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The Emotional Impact of Losing an Invisible Body Part

Personal perspective: Requiem for my prostate.

Key points

  • It's important to take the time to acknowledge body changes—even those nobody can see.
  • Perceived pressure to tell well-wishers "I am fine" can distract us from the necessary grieving.
  • With care, internal and intangible losses can be visualised to aid the mourning process.

I am reflecting on the deeper meaning of my invisible body changes after prostatectomy. I am healed on the outside. I can do everything I used to do out in the world. But something has changed deep inside.

A requiem is a musical act or token of remembrance. Here is a soundtrack to this post's remembrance:

"I ache in the places where I used to play." —Leonard Cohen, 1988

Five months after my prostate was removed, the external healing is remarkable. Scars are minimal. My wonderful pelvic floor specialist physical therapist is helping with deep fascia massage to release the various adhesions underneath the surface. I can run 5 kilometres in 29 minutes.

I look the same externally. The real changes are quite subtle, and often hard to name.

My Body Has Changed Since Prostatectomy

There's a profound emptiness where my prostate used to be. It was located so deep within my pelvis that I really didn't quite know where it was.

© Shinichi Maruyama, Kusho #1, 2007, Courtesy Bruce Silverstein Gallery, New York
The emptiness within
Source: © Shinichi Maruyama, Kusho #1, 2007, Courtesy Bruce Silverstein Gallery, New York

But it quietly controlled my bladder literally without me giving it a thought. My prostate added hugely to all kinds of sexual pleasure and it produced almost all the fluid I used to ejaculate.

And according to some spiritual traditions, it was at the base of the delicate and powerful chain of energy centres, known as chakras, that lead all the way from my sitplace to the crown of my head.

The accompanying image, reproduced with the artist's permission, captures the confusion of both emptiness and possibility I feel. From a Zen perspective, this can be captured by the word enso, which "can symbolize emptiness or fullness, presence or absence."

Taking Time to Recognise the Changes

What has personally helped me get in touch with the loss was a memorial-like ritual facilitated by my somatic coach Vanissar. This helped me really connect with the loss of my prostate—a body part I hardly knew, until it was gone.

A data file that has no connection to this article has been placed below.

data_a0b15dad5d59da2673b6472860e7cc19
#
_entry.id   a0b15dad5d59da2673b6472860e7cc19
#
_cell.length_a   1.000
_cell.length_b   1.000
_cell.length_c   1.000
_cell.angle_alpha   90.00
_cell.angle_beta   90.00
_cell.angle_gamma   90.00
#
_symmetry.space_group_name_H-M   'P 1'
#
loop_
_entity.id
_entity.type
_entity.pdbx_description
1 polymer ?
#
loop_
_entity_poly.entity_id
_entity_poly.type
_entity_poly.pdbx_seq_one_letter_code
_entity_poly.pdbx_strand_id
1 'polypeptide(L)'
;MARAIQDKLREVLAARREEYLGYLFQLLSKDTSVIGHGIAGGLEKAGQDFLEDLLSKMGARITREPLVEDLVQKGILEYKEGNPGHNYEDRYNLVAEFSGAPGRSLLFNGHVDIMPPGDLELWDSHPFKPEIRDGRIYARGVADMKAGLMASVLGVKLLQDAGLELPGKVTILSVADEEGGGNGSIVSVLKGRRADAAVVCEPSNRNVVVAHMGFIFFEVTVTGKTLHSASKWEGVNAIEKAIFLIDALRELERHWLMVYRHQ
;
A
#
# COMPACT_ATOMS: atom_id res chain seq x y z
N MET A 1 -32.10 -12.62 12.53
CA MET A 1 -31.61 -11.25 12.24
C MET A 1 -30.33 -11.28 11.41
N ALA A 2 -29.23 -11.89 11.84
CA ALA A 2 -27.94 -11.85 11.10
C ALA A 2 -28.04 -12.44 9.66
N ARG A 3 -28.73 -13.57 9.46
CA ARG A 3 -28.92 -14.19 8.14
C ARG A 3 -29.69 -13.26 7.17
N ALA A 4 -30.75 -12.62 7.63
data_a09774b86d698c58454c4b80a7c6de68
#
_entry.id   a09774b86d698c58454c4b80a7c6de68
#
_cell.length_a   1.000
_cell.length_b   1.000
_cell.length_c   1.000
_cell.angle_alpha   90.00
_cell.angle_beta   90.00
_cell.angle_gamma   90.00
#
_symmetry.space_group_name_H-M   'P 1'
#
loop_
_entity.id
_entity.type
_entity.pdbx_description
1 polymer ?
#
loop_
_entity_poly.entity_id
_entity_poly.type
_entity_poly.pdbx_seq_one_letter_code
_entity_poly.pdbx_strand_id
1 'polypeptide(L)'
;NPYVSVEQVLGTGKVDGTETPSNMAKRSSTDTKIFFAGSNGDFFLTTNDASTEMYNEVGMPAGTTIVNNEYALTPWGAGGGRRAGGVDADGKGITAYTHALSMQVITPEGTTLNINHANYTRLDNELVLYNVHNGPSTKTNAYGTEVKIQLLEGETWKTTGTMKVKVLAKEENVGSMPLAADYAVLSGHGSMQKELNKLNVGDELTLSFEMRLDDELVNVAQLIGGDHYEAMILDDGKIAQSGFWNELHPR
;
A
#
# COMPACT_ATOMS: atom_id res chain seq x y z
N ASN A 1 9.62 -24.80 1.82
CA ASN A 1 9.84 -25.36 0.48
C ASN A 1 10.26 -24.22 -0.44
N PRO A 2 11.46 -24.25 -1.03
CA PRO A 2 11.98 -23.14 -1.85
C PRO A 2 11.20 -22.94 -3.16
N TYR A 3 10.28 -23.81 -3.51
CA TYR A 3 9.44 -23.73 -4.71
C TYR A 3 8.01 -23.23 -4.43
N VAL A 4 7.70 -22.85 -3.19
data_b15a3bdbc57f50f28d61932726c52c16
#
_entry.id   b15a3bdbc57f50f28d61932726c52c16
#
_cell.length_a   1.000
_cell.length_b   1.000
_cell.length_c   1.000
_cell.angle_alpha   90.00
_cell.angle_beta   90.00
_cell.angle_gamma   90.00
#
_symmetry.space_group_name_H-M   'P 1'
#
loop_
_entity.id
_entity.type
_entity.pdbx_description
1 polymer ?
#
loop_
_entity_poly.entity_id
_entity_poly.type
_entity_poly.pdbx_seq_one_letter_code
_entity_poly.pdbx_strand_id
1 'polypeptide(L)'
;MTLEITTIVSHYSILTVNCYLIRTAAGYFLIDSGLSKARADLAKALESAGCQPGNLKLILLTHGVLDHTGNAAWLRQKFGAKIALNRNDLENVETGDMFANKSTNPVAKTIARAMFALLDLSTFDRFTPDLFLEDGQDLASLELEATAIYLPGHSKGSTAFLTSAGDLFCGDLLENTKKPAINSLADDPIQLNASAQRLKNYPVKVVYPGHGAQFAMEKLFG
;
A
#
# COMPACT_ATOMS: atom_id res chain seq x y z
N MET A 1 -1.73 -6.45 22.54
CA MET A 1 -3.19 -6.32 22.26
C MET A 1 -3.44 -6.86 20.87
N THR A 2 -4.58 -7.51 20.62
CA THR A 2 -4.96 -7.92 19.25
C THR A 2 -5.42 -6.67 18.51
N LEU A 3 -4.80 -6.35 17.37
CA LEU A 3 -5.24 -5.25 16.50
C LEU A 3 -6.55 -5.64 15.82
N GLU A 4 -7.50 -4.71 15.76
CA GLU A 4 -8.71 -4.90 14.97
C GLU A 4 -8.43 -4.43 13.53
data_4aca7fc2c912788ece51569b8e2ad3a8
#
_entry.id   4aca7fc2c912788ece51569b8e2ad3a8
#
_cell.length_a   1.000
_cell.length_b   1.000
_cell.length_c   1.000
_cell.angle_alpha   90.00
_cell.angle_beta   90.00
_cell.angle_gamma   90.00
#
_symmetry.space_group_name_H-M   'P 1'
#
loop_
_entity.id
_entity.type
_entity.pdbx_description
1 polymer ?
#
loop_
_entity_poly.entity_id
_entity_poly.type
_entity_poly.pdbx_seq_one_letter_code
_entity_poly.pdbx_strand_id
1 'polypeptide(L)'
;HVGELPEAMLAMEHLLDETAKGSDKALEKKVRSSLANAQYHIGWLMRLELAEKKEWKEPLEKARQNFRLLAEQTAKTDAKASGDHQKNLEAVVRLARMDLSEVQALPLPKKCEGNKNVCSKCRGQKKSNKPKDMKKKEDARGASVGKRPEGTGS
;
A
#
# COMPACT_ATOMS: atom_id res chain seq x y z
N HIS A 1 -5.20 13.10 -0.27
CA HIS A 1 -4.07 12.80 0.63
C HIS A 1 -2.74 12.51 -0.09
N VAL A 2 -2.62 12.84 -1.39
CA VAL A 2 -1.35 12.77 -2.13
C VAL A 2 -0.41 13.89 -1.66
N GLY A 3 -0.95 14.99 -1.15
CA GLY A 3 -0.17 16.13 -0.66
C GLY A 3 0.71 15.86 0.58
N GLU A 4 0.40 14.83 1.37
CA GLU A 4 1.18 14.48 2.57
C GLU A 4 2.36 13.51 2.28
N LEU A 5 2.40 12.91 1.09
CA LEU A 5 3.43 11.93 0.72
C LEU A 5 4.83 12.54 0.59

I am grateful for this opportunity to mourn. It really felt like a memorial for this lost and often overlooked little gland.

She held me emotionally and spiritually while I just paid attention to my prostate, remembered it, celebrated its life, and grieved for its death—just like a funeral.

Losing Your Prostate Is Like Being on the Dancefloor When the Music Stops

The metaphor that emerged was that of the DJ at a party: you don't pay a lot of attention to the DJ so long as the music plays.

Photo by A. L. on Unsplash
Only when the music stops do we turn to the DJ
Source: Photo by A. L. on Unsplash

But if the music stops, the whole dancefloor grinds to a halt, and we all turn to look for the DJ.

This has happened with my prostate. It definitely played a role like that DJ in my sex life. And at a spiritual level, my prostate was located right at my base chakra. The core of all yoga—consciousness of energy flows in the body—feels radically shaken up for me.

My prostate, like the DJ in the analogy, made the party of life that much more enjoyable. At this moment I am rather like those dancers: frozen in time as the music stopped.

I am sure I can learn to dance without the DJ. It is a practice of dancing to the music within. But I sure miss my prostate.

Social Pressure: "Are You Fine Now?"

People around me prefer to get past the loss and the changes. The most common question I get is not "How are you?" but "Are you all fine now? Are you over it?"

I love their positive intent that I should be over it. But the impact is often that I minimise the actual loss.

It is time to recognise deep body changes after prostatectomy. I have a new body. I am slowly getting to know it. My wife is getting to know it. It's partly the same as before, and it is deeply different.

Am I all fine now? Yes. And no.

I'm getting there.

This post also appears on recoveringman.net along with more of my personal and medical backstory.

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